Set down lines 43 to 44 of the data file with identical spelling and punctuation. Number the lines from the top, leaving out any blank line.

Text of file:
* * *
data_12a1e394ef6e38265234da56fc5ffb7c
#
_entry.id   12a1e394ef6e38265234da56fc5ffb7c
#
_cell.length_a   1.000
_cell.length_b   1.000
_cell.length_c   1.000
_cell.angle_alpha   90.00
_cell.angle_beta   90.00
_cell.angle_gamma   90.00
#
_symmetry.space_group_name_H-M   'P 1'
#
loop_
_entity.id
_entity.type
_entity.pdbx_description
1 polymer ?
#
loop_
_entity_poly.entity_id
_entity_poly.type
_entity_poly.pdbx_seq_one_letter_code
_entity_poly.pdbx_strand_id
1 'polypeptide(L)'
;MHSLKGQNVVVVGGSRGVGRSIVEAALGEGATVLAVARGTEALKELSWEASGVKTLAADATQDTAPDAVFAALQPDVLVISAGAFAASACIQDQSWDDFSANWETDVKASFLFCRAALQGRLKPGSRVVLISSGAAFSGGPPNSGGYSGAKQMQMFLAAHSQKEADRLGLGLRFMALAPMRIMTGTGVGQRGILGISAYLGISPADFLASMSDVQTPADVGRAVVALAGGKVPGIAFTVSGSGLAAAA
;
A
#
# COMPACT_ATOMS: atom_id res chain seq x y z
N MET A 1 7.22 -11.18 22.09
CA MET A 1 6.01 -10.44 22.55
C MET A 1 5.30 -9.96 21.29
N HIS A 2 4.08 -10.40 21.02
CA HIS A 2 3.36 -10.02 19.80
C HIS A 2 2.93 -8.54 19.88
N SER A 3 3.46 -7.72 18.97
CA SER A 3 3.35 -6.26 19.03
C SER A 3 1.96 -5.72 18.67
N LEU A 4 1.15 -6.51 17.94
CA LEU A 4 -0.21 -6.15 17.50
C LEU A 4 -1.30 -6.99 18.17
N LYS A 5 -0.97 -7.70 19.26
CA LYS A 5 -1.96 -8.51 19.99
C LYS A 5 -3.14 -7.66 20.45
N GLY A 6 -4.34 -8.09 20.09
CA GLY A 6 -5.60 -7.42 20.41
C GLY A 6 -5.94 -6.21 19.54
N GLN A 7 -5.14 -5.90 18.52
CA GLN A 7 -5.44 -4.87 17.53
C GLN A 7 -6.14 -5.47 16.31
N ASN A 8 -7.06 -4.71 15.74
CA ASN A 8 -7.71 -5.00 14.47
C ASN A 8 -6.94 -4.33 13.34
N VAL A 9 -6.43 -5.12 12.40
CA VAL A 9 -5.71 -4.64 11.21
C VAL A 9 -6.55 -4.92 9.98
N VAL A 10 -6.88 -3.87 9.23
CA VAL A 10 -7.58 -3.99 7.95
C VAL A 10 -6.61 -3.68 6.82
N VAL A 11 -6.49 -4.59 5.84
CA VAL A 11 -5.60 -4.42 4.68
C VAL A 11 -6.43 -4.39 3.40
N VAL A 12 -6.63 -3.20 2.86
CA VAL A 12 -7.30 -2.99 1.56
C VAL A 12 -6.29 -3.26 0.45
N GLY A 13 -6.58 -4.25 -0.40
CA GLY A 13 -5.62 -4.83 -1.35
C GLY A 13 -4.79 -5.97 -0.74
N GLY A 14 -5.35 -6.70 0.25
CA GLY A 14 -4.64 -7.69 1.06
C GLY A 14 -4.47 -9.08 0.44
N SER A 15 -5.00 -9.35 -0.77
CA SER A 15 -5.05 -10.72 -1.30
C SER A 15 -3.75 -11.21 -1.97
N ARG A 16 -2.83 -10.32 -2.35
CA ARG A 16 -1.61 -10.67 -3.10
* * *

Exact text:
N LYS A 5 -0.97 -7.70 19.26
CA LYS A 5 -1.96 -8.51 19.99